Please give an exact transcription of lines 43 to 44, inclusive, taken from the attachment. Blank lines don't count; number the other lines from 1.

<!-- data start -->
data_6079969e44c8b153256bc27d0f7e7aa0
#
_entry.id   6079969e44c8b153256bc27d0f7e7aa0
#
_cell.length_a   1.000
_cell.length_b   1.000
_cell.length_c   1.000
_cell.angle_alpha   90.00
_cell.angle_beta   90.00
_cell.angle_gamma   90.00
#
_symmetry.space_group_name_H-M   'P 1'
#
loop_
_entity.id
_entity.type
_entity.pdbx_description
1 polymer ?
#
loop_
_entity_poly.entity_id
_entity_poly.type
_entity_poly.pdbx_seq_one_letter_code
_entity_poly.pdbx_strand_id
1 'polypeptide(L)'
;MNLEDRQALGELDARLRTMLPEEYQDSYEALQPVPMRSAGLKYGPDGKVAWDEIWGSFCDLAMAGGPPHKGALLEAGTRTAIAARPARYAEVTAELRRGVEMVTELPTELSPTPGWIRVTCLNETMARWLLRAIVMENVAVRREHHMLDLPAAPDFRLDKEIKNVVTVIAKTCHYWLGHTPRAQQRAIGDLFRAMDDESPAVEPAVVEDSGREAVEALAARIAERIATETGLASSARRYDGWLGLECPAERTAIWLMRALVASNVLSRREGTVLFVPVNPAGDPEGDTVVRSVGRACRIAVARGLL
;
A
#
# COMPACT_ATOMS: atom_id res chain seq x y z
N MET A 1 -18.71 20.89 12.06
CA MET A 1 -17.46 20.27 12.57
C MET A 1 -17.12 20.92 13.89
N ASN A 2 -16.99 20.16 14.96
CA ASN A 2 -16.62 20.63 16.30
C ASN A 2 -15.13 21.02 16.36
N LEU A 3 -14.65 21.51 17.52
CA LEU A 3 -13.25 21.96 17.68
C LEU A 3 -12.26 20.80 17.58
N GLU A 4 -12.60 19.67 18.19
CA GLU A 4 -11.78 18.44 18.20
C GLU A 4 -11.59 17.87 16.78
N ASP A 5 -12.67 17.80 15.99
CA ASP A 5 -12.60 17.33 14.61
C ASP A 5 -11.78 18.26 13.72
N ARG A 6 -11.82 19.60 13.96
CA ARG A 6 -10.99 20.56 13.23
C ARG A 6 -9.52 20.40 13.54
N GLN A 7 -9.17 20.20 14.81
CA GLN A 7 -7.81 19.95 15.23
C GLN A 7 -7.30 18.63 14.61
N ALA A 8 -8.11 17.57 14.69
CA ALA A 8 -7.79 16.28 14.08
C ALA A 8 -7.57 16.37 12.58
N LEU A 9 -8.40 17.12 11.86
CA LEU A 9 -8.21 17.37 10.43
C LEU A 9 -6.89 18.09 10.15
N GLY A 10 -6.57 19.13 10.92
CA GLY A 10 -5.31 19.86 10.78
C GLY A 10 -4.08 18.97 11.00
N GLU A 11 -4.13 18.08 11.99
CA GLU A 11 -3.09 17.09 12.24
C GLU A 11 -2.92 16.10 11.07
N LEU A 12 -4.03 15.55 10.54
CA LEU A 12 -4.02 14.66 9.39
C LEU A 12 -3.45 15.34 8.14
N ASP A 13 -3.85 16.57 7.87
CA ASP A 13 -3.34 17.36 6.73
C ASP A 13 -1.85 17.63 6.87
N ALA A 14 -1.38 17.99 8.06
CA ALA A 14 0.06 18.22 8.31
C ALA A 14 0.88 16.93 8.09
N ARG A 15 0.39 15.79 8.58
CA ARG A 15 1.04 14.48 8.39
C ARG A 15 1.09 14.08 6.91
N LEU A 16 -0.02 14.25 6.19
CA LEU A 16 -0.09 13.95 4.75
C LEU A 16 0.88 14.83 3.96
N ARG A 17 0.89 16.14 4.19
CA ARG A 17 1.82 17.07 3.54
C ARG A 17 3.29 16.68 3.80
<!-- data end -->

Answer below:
N ASP A 5 -12.67 17.80 15.99
CA ASP A 5 -12.60 17.33 14.61